IN THIS ISSUE
Voting to expel a group member
By John Breeskin, PhD, ABPP
The event that I am writing about has happened to me three times in 50 years of running groups and, as far as I'm concerned, this is three times too many. I do wish, however, to provide guidance to my colleagues in terms of the issues involved in order to give them a systematic way of looking at this possible event. Eric, a mid-20s young man, was a member of my men's group. He sought our help in order to respectfully terminate a relationship that he felt was no longer viable. His soon-to-be ex-wife was not interested in any therapeutic intervention either for herself or for the two of them so the prognosis was terminal.
The group and I laboriously constructed a series of small behavioral steps that Eric was asked to take in order to bring about the desired termination. Eric agreed with the program in our discussions but found himself unable to follow through on his own over a six-week period. He would sheepishly report that although he had promised us not to call his wife, he found himself dialing her number in a manner that he called “automatic.” He stated that since they were talking to each other he could not really hang up without seeming rude, and the conversations would end up with the two of them screaming negativity at each other.
Similarly, although he promised not to do this, he “found” himself driving his car past her house late at night and waited for her to come home observing whether or not she had a companion with her or not.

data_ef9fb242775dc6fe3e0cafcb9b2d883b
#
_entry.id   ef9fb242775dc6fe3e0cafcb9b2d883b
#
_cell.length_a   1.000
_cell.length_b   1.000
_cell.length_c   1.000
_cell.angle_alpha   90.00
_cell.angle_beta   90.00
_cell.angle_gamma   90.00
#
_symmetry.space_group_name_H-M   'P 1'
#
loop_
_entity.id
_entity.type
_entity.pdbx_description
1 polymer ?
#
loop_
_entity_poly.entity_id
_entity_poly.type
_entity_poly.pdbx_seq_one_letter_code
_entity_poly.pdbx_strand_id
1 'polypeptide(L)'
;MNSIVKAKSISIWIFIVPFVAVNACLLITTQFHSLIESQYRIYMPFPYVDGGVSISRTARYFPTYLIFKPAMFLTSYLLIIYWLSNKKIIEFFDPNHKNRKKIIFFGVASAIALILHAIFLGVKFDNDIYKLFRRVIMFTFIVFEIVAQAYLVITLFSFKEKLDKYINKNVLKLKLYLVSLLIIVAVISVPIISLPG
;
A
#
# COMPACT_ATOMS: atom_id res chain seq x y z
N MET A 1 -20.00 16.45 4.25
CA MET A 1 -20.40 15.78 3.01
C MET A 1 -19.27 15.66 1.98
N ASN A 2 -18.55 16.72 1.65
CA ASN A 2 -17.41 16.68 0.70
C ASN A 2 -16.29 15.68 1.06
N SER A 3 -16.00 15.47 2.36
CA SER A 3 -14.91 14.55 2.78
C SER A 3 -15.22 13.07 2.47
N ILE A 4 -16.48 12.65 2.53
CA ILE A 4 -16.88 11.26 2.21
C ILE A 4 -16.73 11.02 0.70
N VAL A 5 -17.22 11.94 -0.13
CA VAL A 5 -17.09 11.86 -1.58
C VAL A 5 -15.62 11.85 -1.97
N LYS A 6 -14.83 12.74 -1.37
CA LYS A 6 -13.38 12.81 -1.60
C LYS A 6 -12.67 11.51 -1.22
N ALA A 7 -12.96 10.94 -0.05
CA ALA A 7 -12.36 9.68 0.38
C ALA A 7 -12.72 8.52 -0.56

He was unable to explain the contradictions between his agreements with us and his behavior. These events occurred repetitively. Finally, I addressed the group, including Eric, saying the following: “Eric, this intervention is simply not working. You are failing to keep promises that you are making to us and it is obvious that your behavior inside the group is not matching your behavior outside of the group.
It is time to vote upon the question as to whether or not group is the appropriate therapeutic intervention. I'm going to suggest the following format.
Each member of the group, you and I both included, will publicly vote for your continued attendance. The vote must be unanimous in order to be carried. When we vote, we will tell you the reason that we are voting the way that we do.”
The poll was taken and the results were unanimous, Eric included. He was voted out of the group and continued with me in individual therapy for a prolonged period of time which enabled him to work through his feelings of dependency and abandonment. It took six months before he was able to accept the fact that his marriage was over and it was time for him to move on. The sticky dynamics which caught both he and his wife were both fear of abandonment and negative co-dependency.
The event that precipitated his reaching that conclusion was totally weird. Eric was strongly attached to a pet cat that, since he and his wife had not had children was the equivalent of their child. The cat, unfortunately, was run over and killed by a car. The death of the cat in some mysterious way precipitated his ability to appropriately mourn for his losses.
At the present time, Eric is happily married and he and his new wife are raising two wonderful children. This article seriously lacks elegance and any empirical database. Life on the street does not follow a predictable pattern. While the details are, of course, idiosyncratic, I hope that the theme can be discerned.
My name for the theme, following the work of Ervin Staub (2008), is Altruism Born of Sorrow.
Staub, E. (2008). Altruism born of suffering: The roots of caring and helping after victimization and other trauma. "American Journal of Orthopsychiatry", 78(3), 267-280.